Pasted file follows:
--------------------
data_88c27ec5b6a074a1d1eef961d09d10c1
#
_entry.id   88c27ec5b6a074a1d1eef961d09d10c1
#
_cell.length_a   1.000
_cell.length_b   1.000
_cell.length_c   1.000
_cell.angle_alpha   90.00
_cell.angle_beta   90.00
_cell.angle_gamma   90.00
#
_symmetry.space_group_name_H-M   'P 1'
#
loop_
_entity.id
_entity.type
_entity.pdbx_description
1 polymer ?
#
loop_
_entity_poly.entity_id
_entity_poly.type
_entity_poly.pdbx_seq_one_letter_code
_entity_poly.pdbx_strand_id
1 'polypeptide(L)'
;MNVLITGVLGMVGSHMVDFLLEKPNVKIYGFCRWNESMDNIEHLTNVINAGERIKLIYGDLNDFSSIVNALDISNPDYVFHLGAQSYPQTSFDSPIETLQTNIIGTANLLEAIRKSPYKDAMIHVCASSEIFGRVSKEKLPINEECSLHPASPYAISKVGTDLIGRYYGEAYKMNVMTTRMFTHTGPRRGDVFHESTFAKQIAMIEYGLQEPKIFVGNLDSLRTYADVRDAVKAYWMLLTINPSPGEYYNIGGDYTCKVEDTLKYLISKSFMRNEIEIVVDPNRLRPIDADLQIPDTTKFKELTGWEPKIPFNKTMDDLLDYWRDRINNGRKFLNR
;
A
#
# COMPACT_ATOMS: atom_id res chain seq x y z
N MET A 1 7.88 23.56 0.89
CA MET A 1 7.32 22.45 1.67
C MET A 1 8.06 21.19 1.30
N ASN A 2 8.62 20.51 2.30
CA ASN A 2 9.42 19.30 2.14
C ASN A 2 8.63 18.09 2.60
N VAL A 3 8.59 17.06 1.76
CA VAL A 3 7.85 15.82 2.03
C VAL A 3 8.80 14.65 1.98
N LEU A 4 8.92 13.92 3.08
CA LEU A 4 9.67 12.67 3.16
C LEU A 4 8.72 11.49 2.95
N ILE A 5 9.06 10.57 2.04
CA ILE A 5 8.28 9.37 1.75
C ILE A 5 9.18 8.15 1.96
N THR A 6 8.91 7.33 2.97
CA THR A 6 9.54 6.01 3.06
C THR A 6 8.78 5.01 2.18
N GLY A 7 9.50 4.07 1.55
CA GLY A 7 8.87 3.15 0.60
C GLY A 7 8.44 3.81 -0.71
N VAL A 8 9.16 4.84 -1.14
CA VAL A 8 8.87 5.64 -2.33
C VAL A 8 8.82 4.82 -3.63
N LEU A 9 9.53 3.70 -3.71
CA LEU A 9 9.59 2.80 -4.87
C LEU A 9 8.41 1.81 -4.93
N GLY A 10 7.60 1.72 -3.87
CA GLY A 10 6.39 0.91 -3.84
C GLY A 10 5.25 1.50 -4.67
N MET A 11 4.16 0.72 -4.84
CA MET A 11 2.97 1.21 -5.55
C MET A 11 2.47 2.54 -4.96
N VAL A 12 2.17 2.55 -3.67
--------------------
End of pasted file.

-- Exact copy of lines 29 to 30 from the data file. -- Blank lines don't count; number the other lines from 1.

#
# COMPACT_ATOMS: atom_id res chain seq x y z